"It profits me but little that a vigilant authority always protects the tranquillity of my pleasures and constantly averts all dangers from my path, without my care or concern, if this same authority is the absolute master of my liberty and my life."

--Alexis de Tocqueville, Democracy in America

Wednesday, September 28, 2011

And Why Exactly Isn't This a Major Scandal?

Ace of Spades is highlighting the fact, unknown to most, that the laws against securities fraud, and specifically the laws against insider trading do not apply to Congress.    With predictable results, I might add:

A pair of recent academic studies found that House members beat the market in their personal stock trading by about 6 percent, and Senators beat the market by about 10 percent.

In the 2011 study “Abnormal Returns From the Common Stock Investments of Members of the U.S. House of Representatives,” four university professors found that a portfolio that mimics the purchases of House Members beats the market by 55 basis points per month, or approximately 6 percent annually. That study looked at 16,000 common stock transactions made by approximately 300 House delegates from 1985 to 2001.

“Overall we find that the common stocks purchased by Members of the U.S. House of Representatives earn statistically significant positive abnormal returns. Our results indicate that Representatives, like Senators, also trade with a substantial information advantage,” wrote the study’s authors, Alan J. Ziobrowski of Georgia State University, James W. Boyd, of Lindenwood University, Ping Cheng of Florida Atlantic University and Brigitte J. Ziobrowski of Augusta State University.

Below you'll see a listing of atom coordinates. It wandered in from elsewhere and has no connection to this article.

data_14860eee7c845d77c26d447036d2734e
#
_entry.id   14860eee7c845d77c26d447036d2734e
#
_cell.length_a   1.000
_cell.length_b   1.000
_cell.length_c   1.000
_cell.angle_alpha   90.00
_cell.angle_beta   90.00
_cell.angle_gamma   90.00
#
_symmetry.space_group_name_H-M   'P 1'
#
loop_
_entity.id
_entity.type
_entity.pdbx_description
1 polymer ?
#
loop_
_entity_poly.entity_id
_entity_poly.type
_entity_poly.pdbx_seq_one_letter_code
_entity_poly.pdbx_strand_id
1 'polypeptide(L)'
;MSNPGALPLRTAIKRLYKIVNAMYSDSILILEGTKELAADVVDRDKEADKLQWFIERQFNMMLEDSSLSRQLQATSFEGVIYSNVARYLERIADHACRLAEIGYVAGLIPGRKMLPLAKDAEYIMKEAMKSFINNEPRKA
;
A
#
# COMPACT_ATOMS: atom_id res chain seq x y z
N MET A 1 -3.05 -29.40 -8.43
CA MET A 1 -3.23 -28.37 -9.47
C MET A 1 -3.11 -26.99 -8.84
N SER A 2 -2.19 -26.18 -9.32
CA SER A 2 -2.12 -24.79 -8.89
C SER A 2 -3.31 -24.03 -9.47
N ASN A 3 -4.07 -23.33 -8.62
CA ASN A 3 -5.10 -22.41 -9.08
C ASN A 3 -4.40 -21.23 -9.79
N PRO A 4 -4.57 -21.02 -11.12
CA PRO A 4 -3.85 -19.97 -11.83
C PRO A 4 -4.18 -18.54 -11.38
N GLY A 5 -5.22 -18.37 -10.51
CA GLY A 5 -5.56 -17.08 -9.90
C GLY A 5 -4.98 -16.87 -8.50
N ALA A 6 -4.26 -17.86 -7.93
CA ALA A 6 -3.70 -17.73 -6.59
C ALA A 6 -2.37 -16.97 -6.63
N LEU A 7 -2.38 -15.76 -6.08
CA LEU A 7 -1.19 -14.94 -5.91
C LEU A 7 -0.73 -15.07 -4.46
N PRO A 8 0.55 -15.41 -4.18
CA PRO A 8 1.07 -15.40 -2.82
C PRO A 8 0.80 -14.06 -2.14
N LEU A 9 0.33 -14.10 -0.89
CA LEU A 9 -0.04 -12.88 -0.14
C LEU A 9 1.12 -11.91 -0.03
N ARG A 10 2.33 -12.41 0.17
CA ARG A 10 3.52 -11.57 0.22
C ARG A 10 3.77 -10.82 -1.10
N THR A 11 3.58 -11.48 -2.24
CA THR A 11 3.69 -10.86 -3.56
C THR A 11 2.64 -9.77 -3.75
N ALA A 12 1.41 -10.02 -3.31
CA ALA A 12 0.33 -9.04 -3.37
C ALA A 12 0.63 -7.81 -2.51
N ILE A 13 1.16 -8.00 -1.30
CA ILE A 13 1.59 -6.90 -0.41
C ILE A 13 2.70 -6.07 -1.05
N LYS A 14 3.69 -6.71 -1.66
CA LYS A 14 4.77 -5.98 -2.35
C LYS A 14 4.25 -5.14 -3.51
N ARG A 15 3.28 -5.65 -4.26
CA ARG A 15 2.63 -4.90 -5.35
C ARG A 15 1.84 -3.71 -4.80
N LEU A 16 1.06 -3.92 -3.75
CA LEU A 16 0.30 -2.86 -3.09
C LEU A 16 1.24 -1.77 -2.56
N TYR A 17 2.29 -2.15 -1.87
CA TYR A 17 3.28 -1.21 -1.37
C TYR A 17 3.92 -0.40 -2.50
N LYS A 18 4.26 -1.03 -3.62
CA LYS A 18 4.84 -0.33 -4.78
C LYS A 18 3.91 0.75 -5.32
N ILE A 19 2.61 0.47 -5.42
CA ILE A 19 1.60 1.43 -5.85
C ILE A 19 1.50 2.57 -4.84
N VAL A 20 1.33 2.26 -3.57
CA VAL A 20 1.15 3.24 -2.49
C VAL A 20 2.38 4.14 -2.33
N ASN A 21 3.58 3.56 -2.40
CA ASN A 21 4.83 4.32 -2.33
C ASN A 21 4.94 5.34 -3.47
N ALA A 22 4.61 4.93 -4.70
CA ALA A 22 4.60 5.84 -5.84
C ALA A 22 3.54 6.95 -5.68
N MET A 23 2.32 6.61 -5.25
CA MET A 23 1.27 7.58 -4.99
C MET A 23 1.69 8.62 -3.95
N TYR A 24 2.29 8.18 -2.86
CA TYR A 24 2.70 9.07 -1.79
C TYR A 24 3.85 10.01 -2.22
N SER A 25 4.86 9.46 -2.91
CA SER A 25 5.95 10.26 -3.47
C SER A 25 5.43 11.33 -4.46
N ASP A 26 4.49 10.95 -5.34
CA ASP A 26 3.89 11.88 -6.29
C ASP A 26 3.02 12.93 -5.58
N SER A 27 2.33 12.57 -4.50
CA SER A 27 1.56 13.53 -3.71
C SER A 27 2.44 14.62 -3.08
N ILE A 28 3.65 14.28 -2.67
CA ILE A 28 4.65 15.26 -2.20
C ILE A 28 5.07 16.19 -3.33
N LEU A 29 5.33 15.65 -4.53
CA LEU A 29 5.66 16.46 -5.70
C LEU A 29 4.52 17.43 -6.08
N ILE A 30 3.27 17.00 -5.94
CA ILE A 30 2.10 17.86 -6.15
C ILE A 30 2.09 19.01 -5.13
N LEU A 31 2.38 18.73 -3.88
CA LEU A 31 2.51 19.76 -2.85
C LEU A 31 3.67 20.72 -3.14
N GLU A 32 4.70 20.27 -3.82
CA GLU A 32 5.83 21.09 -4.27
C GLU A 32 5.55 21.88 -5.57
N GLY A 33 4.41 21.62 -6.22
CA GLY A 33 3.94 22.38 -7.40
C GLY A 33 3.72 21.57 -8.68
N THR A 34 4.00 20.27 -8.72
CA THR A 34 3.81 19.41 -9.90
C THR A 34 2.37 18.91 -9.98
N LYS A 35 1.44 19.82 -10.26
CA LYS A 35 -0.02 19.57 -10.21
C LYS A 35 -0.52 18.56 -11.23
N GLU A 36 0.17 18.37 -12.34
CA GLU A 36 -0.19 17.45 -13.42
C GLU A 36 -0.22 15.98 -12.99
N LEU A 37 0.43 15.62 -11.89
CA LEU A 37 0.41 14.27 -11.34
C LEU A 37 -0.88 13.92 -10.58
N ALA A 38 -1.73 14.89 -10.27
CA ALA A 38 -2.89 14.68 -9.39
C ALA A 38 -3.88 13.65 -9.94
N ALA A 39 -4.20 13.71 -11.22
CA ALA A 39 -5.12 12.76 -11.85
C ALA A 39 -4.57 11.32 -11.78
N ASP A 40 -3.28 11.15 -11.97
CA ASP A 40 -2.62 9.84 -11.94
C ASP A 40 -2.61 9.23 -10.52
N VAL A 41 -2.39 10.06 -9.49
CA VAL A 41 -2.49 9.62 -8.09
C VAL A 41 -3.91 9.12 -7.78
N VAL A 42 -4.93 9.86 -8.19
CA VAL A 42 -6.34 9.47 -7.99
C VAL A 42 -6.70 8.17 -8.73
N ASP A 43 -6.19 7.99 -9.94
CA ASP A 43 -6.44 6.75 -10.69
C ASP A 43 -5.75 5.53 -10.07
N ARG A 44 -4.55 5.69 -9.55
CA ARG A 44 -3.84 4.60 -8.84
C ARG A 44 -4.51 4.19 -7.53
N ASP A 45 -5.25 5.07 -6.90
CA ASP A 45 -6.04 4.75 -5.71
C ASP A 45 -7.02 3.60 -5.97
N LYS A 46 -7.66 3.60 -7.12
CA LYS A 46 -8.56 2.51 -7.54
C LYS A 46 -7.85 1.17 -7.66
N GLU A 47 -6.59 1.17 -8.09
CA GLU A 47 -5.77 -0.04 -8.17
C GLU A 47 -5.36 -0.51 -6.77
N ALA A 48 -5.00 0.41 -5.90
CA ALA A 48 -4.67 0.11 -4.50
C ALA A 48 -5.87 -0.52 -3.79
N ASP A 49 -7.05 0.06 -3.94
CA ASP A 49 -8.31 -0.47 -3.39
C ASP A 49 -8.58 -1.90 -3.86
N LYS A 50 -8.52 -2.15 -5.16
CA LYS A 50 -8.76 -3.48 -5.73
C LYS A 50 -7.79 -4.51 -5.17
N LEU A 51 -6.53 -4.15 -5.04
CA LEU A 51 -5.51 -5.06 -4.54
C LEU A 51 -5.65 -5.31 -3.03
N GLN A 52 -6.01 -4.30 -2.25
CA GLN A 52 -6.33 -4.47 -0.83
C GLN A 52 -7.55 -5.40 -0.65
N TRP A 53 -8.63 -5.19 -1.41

The group also noted that stocks purchased by Democrats outperform stocks purchased by Republicans.

This ought to be a major, major scandal, if the media were doing it's job.   And, from a legal perspective, while this may not be securities fraud, I have a hard time believing that trading on insider information you obtain as a Congressman isn't a crime.   Information is valuable, and obtaining something of value in relation to issues you vote on is corruption by definition.  

Moreover, trading on such information (and doing better than the general public) is akin to a trustee self-dealing in matters affecting a trust.   It's a breach of fiduciary duty.   After all, consider that every time a Congressman buys a stock, someone else sells it; every time a Congressman sells, someone else buys.   If Congressman are doing better than the norm on their trades, that means that the people they are trading with (let's call them "citizens") are doing worse.  

In short, the Congressman who trades on insider information is willfully screwing the public he has sworn an oath to serve.   

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